The potato tower project

potato_post_coverGood afternoon, fellow gardening enthusiasts!

If you’ve ever googled or searched on Pinterest for “growing potatoes”, you must have seen at least a million of “potato towers”. The logic behind the idea makes perfect sense, so I decided to give it a try.

Why a tower? you may ask. Reasonable question. If you’ve ever grown potatoes or seen potato plants in someone else’s garden, you probably know that they need to be hilled, or mounded, for a decent harvest. This is because even though the tubers develop in the soil, potatoes are not root vegetables. The edible tubers need to develop in the dark, as exposure to sunlight makes them turn green and become inedible (due to a toxin called solanine). Here is an article from The Old Farmer’s Almanac on how to grow potatoes in a traditional, tower-less, way.

A potato tower should allow for more hilling and therefore induce the plants to produce more tubers. Also, some gardeners claim that growing in towers induces a “dwarf effect” (not to be confused with the potato dwarf virus), so instead of fewer larger tubers, you get a lot of smaller ones. I don’t know about you, but this is my favorite kind of potato: small, young and fresh from the garden (and cooked to perfection, of course). And as if all of the above did not sound good enough, a potato tower saves space, which is a must for any spatially-constrained gardener, like myself!

Full disclosure, though: this particular potato tower of mine is poorly planned and is more likely to become a garden failure story, rather than a garden tutorial. Or it can be a tutorial on how to NOT make a potato tower… Anyways, this happened, because by the time I decided on making a tower, I already had potatoes sprouting in a grow bag, so I had to work with what was already growing. If this ill-designed tower produces any reasonable harvest, though, I will plan and make a proper tower structure next time!

Now, without making you endure any more of my garden theory-inspired prose…

  1. Here are my potatoes. As you can see, they were growing pretty well before I made up my mind and decided to enclose them in a tower…potato_11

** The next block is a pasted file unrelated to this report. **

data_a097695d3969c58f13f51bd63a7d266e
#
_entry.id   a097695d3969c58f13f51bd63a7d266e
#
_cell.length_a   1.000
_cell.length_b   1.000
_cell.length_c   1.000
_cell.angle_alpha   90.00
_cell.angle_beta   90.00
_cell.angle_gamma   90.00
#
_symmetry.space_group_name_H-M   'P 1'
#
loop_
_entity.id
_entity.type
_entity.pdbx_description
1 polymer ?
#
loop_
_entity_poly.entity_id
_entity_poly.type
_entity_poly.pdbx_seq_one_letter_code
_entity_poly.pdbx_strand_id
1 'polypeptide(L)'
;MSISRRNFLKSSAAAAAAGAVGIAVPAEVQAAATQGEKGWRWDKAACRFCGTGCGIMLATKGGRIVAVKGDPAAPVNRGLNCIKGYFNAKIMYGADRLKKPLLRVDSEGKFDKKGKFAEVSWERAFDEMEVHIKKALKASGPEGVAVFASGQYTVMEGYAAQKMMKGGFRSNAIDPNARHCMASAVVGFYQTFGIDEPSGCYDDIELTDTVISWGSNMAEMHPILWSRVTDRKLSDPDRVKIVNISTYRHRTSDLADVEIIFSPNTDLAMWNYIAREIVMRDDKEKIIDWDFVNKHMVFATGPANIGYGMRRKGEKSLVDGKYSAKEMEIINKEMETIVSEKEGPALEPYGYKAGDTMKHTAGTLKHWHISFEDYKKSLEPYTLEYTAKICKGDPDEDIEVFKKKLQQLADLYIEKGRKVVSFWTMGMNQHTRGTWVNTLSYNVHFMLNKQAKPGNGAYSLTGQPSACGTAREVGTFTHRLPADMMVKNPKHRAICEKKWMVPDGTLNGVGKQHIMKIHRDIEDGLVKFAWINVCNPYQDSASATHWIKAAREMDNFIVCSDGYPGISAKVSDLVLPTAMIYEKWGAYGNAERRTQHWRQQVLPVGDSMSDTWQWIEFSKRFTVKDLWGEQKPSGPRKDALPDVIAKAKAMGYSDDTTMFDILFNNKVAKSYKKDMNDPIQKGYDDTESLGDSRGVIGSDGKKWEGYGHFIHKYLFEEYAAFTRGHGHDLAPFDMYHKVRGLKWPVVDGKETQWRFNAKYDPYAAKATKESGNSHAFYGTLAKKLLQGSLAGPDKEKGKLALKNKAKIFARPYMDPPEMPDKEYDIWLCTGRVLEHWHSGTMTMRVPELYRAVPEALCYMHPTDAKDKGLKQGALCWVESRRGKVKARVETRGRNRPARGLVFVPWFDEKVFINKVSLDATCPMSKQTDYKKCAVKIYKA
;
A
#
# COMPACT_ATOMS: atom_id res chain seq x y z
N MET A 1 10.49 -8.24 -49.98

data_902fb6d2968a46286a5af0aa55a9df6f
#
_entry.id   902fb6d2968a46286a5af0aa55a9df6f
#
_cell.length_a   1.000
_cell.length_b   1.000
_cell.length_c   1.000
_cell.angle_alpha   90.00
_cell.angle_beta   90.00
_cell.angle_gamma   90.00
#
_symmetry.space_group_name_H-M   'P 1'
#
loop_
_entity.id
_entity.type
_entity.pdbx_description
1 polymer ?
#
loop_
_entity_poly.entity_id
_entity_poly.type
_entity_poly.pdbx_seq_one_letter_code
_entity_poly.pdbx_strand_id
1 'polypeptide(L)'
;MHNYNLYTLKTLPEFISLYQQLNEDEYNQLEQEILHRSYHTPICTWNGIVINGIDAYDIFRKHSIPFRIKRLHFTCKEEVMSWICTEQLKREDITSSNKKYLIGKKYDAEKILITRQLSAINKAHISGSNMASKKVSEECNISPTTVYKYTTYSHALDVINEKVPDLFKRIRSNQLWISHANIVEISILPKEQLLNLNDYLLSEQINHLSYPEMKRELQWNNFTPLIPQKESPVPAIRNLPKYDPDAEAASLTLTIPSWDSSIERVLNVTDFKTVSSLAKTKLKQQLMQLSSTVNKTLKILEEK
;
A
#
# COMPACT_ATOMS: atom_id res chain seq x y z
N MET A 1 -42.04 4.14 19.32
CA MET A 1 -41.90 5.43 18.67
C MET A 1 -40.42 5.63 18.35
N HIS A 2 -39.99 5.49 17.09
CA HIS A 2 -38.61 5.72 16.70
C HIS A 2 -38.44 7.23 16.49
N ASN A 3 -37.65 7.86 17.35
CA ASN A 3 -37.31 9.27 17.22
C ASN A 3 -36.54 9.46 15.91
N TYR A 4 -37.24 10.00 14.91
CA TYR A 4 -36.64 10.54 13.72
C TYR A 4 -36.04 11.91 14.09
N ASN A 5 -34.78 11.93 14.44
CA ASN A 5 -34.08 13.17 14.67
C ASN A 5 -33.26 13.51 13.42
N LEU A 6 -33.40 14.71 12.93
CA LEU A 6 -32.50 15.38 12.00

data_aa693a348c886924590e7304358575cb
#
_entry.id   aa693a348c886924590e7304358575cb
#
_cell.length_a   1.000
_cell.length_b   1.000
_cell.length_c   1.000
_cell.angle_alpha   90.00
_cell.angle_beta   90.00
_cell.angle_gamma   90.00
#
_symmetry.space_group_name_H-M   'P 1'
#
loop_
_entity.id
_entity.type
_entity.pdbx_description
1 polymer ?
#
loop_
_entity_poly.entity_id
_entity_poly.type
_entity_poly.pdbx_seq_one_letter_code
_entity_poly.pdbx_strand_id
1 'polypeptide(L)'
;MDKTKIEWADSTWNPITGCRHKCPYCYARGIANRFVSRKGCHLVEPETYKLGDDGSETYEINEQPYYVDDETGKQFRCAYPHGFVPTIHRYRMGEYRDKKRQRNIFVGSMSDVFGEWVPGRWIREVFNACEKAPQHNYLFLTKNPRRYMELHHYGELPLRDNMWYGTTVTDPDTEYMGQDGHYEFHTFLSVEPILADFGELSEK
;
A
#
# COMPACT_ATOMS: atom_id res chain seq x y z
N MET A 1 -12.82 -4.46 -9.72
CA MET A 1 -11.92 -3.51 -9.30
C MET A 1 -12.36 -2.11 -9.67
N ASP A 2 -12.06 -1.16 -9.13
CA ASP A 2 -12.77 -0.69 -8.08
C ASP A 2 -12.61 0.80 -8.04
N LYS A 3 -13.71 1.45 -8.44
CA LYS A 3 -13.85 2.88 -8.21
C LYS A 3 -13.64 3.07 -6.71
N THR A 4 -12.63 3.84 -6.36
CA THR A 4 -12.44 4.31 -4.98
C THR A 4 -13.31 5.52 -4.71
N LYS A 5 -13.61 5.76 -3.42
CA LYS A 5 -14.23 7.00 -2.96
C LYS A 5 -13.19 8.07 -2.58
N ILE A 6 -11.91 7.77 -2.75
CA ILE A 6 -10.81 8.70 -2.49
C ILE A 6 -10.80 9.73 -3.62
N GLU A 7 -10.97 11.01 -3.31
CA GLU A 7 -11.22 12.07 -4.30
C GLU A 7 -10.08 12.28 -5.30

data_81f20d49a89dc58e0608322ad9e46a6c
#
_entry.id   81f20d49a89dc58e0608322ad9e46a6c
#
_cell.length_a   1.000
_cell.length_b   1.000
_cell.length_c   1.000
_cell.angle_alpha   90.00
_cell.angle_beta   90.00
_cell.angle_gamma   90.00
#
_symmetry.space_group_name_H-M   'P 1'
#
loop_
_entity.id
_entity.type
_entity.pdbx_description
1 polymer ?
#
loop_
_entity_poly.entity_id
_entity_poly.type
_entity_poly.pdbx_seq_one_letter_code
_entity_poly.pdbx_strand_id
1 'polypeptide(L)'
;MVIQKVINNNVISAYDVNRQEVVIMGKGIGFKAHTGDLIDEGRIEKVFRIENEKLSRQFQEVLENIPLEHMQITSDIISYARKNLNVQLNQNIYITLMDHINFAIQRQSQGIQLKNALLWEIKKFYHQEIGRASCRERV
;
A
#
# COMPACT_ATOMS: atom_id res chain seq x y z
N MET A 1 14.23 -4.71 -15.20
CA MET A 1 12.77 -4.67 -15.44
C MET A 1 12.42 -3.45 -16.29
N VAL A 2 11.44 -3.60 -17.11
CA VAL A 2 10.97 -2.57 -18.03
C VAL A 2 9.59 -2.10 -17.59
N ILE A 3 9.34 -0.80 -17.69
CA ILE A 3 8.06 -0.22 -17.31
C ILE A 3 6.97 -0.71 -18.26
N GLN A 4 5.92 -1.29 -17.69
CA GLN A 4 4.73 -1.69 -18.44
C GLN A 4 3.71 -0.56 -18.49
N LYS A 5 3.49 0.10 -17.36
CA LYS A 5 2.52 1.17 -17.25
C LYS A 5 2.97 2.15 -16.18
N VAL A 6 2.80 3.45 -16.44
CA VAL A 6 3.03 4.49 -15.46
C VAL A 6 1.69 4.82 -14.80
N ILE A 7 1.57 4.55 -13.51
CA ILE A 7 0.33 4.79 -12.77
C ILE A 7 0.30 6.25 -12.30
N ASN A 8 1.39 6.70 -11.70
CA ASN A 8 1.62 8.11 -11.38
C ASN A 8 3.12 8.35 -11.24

2. I started by sticking bamboo stakes (generously donated by one of the blog followers – thank you very much, Vero :)) into each of the four corners of the grow bag.potato_2
  3. Than I wrapped the bird net (the same net that I use for evil squirrel damage prevention) around the stakes…potato_3
  4. …tied the net to the stakes…potato_4
  5. …and tied two of the stakes to the balcony barrier (this is absolutely necessary, unless I want the construction to be blown away by the next blast of the mighty Philly wind)potato_5
  6. I use a mix of soil and nut shells (from the nuts I bribe the evil squirrels with) to gradually fill the tower (always ensuring that the tops of all three plants are still visible)

    img_2452
    This is a good demonstration on why people use straw to line the outside of the tower – it looks quite messy with the mix of soil, nut shells and occasional dry grass. A sturdier frame would also be more sightly, because it would hold its shape… However ugly, this construction does the job, and for a prototype it’s all that matters!
  7. And now I wait (and water)…

My biggest worry is that potatoes don’t thrive in heat, and growing them in a tower, as opposed to a garden bed, may make them heat faster and reduce tuber formation… On the flip side, some people claim that potatoes can be grown as winter crops in warmer climates, so I may give it a try this fall!

However you choose to grow you potatoes,

Happy hilling/mounding!

Tatiana

 

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One thought on “The potato tower project

  1. Pingback: The potato tower project: an autopsy report – The Fire Escape Garden

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